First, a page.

Despite animal data showing certain positive health effects of chia seed consumption (which I listed in my paper), randomized controlled human trials have been unable to replicate these results. Consequently, until further clinical trials are conducted in humans, no good experimental data can support the notion that chia seed consumption has therapeutic value.
The preliminary data in both humans and animals suggesting pro-inflammatory and, pro-allergic effects with chronic high level chia seed consumption are problematic and should not be ignored. The study showing dramatic increases in IgE in animals was not statistically significant because the sample size was so small that it lacked statistical power to demonstrate a treatment effect. This is an experiment that could easily be replicated with an “n” of 10 to 20 animals. If Dr. Coates is so confident, “Until there are definitive studies that prove chia is unhealthy to consume, which I do not believe will ever be the case, . . .” perhaps he should replicate this experiment with a larger sample size.
I remember a similar circumstance a few years back when a number of well known acne researchers confidently stated that “diet had virtually nothing to do with acne.”
Research from our laboratory first proposed that diet was the primary environmental trigger of acne; further we outlined the mechanisms involved (3, 4). Our work was later confirmed in a number of recent randomized controlled trials (5, 6).
Finally, in humans ALA by itself has little or no anti-inflammatory effects. It is the hepatic conversion of ALA to the long chain omega 3 fatty acids (20:5n3 and 22:6n3) which are anti-inflammatory. Because less than 5 % of ALA is converted to 20:5n3 and less than 0.5 % is converted to 22:6n3 (7), a better strategy than “to continue heaping chia seeds on most everything that I eat, including eggs, salad, and meat“, would be to eat 100 grams of salmon every other day.
1. Cordain L. Cereal grains: humanity’s double edged sword. World Rev Nutr Diet 1999; 84:19-73
2. Ulbricht C, Chao W, Nummy K, Rusie E, Tanguay-Colucci S, Iannuzzi CM, Plammoottil JB, Varghese M, Weissner W. Chia (Salvia hispanica): a systematic review by the natural standard research collaboration. Rev Recent Clin Trials. 2009 Sep;4(3):168-74.
3. Cordain, L. Implications for the role of diet in acne. Semin Cutan Med Surg 2005;24:84-91.
4. Cordain L, Lindeberg S, Hurtado M, Hill K, Eaton SB, Brand-Miller J. Acne vulgaris: A disease of western civilization. Arch Dermatol 2002; 138:1584-90
5. Smith RN, Mann NJ, Braue A, Mäkeläinen H, Varigos GA. A low-glycemic-load diet improves symptoms in acne vulgaris patients: a randomized controlled trial. Am J Clin Nutr. 2007 Jul;86(1):107-15.
6. Smith RN, Mann NJ, Braue A, Mäkeläinen H, Varigos GA. The effect of a high-protein, low glycemic-load diet versus a conventional, high glycemic-load diet on biochemical parameters associated with acne vulgaris: a randomized, investigator-masked, controlled trial. J Am Acad Dermatol. 2007 Aug;57(2):247-56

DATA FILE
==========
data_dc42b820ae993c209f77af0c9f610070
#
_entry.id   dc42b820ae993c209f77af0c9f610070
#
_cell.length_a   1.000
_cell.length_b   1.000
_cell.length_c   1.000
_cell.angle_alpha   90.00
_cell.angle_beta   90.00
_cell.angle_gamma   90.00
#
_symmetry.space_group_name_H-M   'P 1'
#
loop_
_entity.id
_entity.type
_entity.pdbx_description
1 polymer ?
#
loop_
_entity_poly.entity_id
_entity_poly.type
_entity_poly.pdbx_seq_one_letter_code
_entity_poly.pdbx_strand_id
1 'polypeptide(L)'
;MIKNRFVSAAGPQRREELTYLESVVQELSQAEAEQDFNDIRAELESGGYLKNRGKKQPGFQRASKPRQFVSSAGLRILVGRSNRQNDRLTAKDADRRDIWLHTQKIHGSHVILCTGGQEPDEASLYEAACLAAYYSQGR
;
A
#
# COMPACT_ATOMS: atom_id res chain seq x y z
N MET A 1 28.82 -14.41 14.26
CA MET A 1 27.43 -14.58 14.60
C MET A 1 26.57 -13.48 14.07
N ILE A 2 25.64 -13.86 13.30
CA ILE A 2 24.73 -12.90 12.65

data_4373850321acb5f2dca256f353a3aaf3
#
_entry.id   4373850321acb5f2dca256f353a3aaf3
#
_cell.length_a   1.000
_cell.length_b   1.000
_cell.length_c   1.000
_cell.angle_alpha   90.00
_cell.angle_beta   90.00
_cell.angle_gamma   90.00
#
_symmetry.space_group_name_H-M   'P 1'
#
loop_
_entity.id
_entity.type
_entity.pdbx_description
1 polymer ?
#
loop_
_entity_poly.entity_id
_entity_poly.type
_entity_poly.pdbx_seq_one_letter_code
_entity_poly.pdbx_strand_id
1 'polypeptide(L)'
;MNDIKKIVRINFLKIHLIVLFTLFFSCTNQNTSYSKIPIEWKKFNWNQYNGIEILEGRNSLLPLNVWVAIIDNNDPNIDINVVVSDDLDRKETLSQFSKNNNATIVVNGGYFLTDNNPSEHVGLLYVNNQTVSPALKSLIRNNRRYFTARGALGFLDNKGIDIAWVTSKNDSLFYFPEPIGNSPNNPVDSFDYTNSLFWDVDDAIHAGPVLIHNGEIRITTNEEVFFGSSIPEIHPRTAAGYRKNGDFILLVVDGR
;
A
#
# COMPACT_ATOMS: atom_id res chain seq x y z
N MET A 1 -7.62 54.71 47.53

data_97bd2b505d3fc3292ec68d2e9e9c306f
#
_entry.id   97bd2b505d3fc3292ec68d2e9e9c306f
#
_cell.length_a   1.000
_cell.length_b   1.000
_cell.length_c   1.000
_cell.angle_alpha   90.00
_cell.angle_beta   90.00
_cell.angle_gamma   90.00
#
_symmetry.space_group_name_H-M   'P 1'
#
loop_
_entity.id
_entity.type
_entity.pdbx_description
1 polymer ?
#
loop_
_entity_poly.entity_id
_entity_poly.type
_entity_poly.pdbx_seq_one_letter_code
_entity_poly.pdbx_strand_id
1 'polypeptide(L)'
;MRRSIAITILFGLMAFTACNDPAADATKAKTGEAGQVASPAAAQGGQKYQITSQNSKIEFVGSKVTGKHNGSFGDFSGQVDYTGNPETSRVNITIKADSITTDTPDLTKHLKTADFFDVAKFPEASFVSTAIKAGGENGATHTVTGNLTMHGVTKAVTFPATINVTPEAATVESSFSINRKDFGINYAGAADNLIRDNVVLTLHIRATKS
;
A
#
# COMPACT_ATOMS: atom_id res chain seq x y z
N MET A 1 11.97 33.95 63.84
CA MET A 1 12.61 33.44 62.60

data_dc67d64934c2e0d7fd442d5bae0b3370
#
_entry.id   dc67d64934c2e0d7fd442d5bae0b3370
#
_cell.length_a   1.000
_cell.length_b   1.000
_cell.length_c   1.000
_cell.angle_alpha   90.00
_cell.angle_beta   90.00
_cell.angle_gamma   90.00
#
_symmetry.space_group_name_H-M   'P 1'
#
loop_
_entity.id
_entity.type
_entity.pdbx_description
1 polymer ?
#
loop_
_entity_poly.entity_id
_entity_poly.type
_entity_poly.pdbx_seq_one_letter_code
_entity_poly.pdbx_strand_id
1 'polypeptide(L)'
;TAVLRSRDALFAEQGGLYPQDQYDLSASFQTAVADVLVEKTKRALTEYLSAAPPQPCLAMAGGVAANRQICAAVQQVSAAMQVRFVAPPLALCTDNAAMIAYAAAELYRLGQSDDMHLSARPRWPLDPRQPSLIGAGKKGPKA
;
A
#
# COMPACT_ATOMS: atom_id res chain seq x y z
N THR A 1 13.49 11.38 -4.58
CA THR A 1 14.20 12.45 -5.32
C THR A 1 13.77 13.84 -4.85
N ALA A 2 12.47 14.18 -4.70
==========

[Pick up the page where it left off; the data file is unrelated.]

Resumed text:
7. Plourde M, Cunnane SC. Extremely limited synthesis of long chain polyunsaturates in adults: implications for their dietary essentiality and use as supplements. Appl Physiol Nutr Metab. 2007 Aug;32(4):619-34.
Second Update from Dr. Cordain, July 10:
Thanks! I noticed as I read through my rebuttal that I forgot to put reference (2) in the text. It should follow directly after the long quote starting with ” A recent review…”
I have also attached the abstract by Dr. Coates and colleagues showing the large increase in IgE in rats fed a high chia seed diet. I realize that you are not a research scientist, but I can tell you that the design and subsequent interpretation of this experiment is just bad science. For starters, the researchers did not report alpha,so it is unclear what value of “p” (i.e. .05, .01, .001) was used to reject the hypothesis that T3 IgE values were not different from either T2 or T1. Additionally, the terminology they used for the statistical comparisons either reflect an error in the analysis or statistical naivete. Although an ANOVA may have been employed, the small sample sizes (n=6) for each of the three groups, more correctly required a non-parametric test (say the Krusal Wallis Test), because the distribution of their sample is non-normal. Further, there is no such thing as a “ANOVA t test”. There is an ANOVA and there are two types of t-tests (paired and unpaired). If indeed unpaired t tests were employed forpost-hoc analyses, it would have been an incorrect use of the statistic, as t – tests artificially inflate alpha.
But the bigger issue is the small sample size (n=6). In science, before we conduct an experiment, we typically do a statistical test called a “Power Analysis” to determine the sample size (n) needed to achieve significance at the given alpha. This test can easily be calculated if the mean and standard deviations are reported, as they are in this abstract. Based on these numbers, it is patently apparent that the sample size (n=6) used in this study would have been incapable of detecting a treatment effect. Hence, the conclusions reached in this study are invalid and the data trends actually point completely in the opposite direction — that consumption of large amounts of chia seeds are strongly associated with a gut mediated allergenic response. I challenge Dr. Coats to replicate this experiment, using an n=20. I also suspect that the thymus data would also become statistically significant.
Update July 12, 2010:
Dr. Coates has now responded to the rebuttal by Dr. Cordain:
His statement is so general. He never talks about the amount of phytic acid that does this. Does he even know how much of this there is in chia? What other factors mitigate such a response, increase, it etc. and again phytic acid has been proven to have positive effects.
He says “Consequently, chia seeds are not good sources of these nutrients in living humans” Does that mean they are for “dead” humans
He talks about cerial grains and legumes. Chia is neither so what point is he trying to make?
To me it is clear he has a one track mind and no specific data to back up his statements, at least he does not quote any.
This article is based on an earlier version of my article published by HealthCentral.